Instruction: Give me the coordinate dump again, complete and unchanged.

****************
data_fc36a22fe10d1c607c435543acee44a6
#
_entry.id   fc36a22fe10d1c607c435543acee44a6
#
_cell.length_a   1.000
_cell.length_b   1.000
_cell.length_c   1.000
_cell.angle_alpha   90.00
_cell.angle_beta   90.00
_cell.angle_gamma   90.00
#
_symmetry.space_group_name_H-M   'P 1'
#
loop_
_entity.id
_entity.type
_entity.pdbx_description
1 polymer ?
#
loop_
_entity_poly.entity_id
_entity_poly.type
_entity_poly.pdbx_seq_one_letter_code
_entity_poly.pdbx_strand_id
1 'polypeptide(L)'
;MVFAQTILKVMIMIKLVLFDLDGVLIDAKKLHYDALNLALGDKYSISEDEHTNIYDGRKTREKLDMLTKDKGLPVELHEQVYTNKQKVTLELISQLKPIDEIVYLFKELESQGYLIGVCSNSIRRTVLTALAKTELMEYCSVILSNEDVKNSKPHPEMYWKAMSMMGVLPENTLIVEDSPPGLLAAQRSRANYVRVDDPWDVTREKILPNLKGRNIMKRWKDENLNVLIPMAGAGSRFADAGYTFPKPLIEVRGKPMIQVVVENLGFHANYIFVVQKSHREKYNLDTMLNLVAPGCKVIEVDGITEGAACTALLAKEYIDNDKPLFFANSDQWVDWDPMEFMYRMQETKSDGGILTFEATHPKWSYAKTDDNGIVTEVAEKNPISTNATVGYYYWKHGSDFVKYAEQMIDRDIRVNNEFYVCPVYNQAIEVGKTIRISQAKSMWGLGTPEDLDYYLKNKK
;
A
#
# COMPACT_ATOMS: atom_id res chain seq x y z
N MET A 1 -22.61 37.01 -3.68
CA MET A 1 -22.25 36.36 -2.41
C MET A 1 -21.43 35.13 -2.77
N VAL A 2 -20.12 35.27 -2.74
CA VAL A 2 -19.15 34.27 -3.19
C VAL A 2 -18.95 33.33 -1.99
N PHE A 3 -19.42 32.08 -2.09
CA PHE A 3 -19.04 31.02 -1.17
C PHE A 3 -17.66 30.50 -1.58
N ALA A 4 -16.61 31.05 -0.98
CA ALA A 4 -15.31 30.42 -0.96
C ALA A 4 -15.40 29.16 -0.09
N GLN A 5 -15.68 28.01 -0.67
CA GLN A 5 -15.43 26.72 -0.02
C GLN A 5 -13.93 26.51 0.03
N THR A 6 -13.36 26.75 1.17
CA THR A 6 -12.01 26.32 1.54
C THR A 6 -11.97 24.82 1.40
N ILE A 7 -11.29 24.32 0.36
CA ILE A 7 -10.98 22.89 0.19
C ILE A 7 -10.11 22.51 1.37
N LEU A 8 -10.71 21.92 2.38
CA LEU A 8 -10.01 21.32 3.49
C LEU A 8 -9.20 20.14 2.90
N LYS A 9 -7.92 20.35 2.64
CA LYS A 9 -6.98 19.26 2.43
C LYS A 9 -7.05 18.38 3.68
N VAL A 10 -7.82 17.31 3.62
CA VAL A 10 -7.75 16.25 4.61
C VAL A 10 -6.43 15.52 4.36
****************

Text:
data_fc36a22fe10d1c607c435543acee44a6
#
_entry.id   fc36a22fe10d1c607c435543acee44a6
#
_cell.length_a   1.000
_cell.length_b   1.000
_cell.length_c   1.000
_cell.angle_alpha   90.00
_cell.angle_beta   90.00
_cell.angle_gamma   90.00
#
_symmetry.space_group_name_H-M   'P 1'
#
loop_
_entity.id
_entity.type
_entity.pdbx_description
1 polymer ?
#
loop_
_entity_poly.entity_id
_entity_poly.type
_entity_poly.pdbx_seq_one_letter_code
_entity_poly.pdbx_strand_id
1 'polypeptide(L)'
;MVFAQTILKVMIMIKLVLFDLDGVLIDAKKLHYDALNLALGDKYSISEDEHTNIYDGRKTREKLDMLTKDKGLPVELHEQVYTNKQKVTLELISQLKPIDEIVYLFKELESQGYLIGVCSNSIRRTVLTALAKTELMEYCSVILSNEDVKNSKPHPEMYWKAMSMMGVLPENTLIVEDSPPGLLAAQRSRANYVRVDDPWDVTREKILPNLKGRNIMKRWKDENLNVLIPMAGAGSRFADAGYTFPKPLIEVRGKPMIQVVVENLGFHANYIFVVQKSHREKYNLDTMLNLVAPGCKVIEVDGITEGAACTALLAKEYIDNDKPLFFANSDQWVDWDPMEFMYRMQETKSDGGILTFEATHPKWSYAKTDDNGIVTEVAEKNPISTNATVGYYYWKHGSDFVKYAEQMIDRDIRVNNEFYVCPVYNQAIEVGKTIRISQAKSMWGLGTPEDLDYYLKNKK
;
A
#
# COMPACT_ATOMS: atom_id res chain seq x y z
N MET A 1 -22.61 37.01 -3.68
CA MET A 1 -22.25 36.36 -2.41
C MET A 1 -21.43 35.13 -2.77
N VAL A 2 -20.12 35.27 -2.74
CA VAL A 2 -19.15 34.27 -3.19
C VAL A 2 -18.95 33.33 -1.99
N PHE A 3 -19.42 32.08 -2.09
CA PHE A 3 -19.04 31.02 -1.17
C PHE A 3 -17.66 30.50 -1.58
N ALA A 4 -16.61 31.05 -0.98
CA ALA A 4 -15.31 30.42 -0.96
C ALA A 4 -15.40 29.16 -0.09
N GLN A 5 -15.68 28.01 -0.67
CA GLN A 5 -15.43 26.72 -0.02
C GLN A 5 -13.93 26.51 0.03
N THR A 6 -13.36 26.75 1.17
CA THR A 6 -12.01 26.32 1.54
C THR A 6 -11.97 24.82 1.40
N ILE A 7 -11.29 24.32 0.36
CA ILE A 7 -10.98 22.89 0.19
C ILE A 7 -10.11 22.51 1.37
N LEU A 8 -10.71 21.92 2.38
CA LEU A 8 -10.01 21.32 3.49
C LEU A 8 -9.20 20.14 2.90
N LYS A 9 -7.92 20.35 2.64
CA LYS A 9 -6.98 19.26 2.43
C LYS A 9 -7.05 18.38 3.68
N VAL A 10 -7.82 17.31 3.62
CA VAL A 10 -7.75 16.25 4.61
C VAL A 10 -6.43 15.52 4.36